The ultimate question: who does the research benefit?

Creative Writing with Publishing masters student Lauren Hopkins sat in on a research impact seminar delivered to University of Derby academics by Professor Mark Reed, the leading voice in the field. And she came away with a head full of new ideas.

The importance of impact

The idea of impact is vital for every professional academic when they are considering their research.

I am hoping to pursue a career in academic research. And I am taking a placement with the University Research and Knowledge Exchange Office, which hosted Mark’s visit. So I got a free pass to the seminar (in return for writing a blog about the event).

I have to admit, I did not know much about research impact, and even less about Mark Reed, so I did some research of my own.

Professor Mark Reed is the leading voice in research impact, and has delivered training sessions to over 200 institutions worldwide. In his book, The Research Impact Handbook, he gives researchers tools and advice on how to effectively achieve impact from their work and benefit non-academic audiences. Impact is all about contributing, about making a difference.

Job done. I had researched enough background information to attend the event and not feel completely in the dark. And I understood that research impact is particularly important for academics who are submitting case studies for the Research Excellence Framework (REF) 2021. REF is the system for assessing the quality of research in UK higher education institutions.

The seminar

Mark’s seminar attracted 25 University of Derby academic researchers from a variety of disciplines, such as Health and social care, psychology, forensic science, and education. There were established academics and early career researchers and, while I felt out of place, everyone around me, including Mark, made me feel welcome. He delivered his talk in a way that was understandable and accessible to all levels of knowledge, including my own.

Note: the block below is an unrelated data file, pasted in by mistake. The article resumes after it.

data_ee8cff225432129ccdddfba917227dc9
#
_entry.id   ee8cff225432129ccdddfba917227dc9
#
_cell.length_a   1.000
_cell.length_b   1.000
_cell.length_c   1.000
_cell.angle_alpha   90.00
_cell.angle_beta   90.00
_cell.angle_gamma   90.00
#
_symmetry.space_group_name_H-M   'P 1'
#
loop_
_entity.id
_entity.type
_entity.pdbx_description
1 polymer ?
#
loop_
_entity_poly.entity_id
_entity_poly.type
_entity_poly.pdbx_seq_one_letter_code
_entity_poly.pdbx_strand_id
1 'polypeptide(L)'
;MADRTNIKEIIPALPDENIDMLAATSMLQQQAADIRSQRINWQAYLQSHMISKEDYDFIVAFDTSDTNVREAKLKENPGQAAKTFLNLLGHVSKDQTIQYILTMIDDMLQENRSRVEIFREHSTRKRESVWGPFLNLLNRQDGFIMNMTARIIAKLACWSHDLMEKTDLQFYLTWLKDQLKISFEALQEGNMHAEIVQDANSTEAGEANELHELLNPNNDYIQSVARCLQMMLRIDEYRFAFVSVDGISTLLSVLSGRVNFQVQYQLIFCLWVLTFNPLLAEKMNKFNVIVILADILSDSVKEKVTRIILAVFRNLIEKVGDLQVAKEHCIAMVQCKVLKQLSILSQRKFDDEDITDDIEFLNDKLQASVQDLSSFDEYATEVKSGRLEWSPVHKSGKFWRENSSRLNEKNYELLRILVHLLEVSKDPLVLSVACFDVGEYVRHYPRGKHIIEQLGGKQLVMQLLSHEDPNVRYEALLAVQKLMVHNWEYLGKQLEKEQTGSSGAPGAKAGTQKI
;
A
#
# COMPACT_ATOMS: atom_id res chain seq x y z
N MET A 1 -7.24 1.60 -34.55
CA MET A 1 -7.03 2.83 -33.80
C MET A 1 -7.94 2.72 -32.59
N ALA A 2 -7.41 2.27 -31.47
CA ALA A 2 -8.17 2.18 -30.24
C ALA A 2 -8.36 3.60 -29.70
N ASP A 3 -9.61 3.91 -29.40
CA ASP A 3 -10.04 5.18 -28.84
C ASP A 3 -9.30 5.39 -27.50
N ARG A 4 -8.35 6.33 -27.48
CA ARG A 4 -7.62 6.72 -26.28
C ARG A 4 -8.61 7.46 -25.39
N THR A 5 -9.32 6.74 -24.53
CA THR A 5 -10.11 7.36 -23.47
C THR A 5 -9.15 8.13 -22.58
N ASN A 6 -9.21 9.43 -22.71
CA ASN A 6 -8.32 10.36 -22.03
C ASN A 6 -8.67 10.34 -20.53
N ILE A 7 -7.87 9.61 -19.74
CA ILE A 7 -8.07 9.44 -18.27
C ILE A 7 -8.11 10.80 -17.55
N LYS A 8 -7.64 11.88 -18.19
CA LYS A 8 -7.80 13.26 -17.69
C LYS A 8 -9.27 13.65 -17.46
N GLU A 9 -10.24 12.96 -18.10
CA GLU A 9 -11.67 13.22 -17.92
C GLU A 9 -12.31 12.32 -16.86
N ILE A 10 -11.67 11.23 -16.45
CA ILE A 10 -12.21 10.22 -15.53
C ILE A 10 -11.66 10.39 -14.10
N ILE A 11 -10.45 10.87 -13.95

He gave us the tools to understand the impact that we can generate from research. And he simplified it to one question: “Who does the research benefit?”

The group considered this question as they engaged in discussions about the main types of impact that research can have, including impacts in relation to:

  • The economy
  • The environment
  • Culture
  • Health
  • Wellbeing

Mark also reminded us that research can also have a negative impact and this will be scrutinised by the panels of experts who will consider university’s REF 2021 submissions.

Tidal power

My research plan

I found the day fascinating – I love to learn new technical information. I hope to carry out academic research as I feel that my creative background could offer interesting impacts, particularly in the culture and wellbeing sectors. The seminar has given me a lot to think about as I start putting together my PhD proposal.

I had a chance to speak to Mark, and asked him about his experience at the University of Derby. He commented particularly about the enthusiasm of all the staff and how it remained throughout the day in our discussions.

He also talked to Clare Brindley, our Head of Research, Researcher in Impact Larissa Allwork and the rest of the top team charged with delivering REF 2021 for Derby. His comment: “It is clear that impact is part of Derby’s DNA as well as its mission.”

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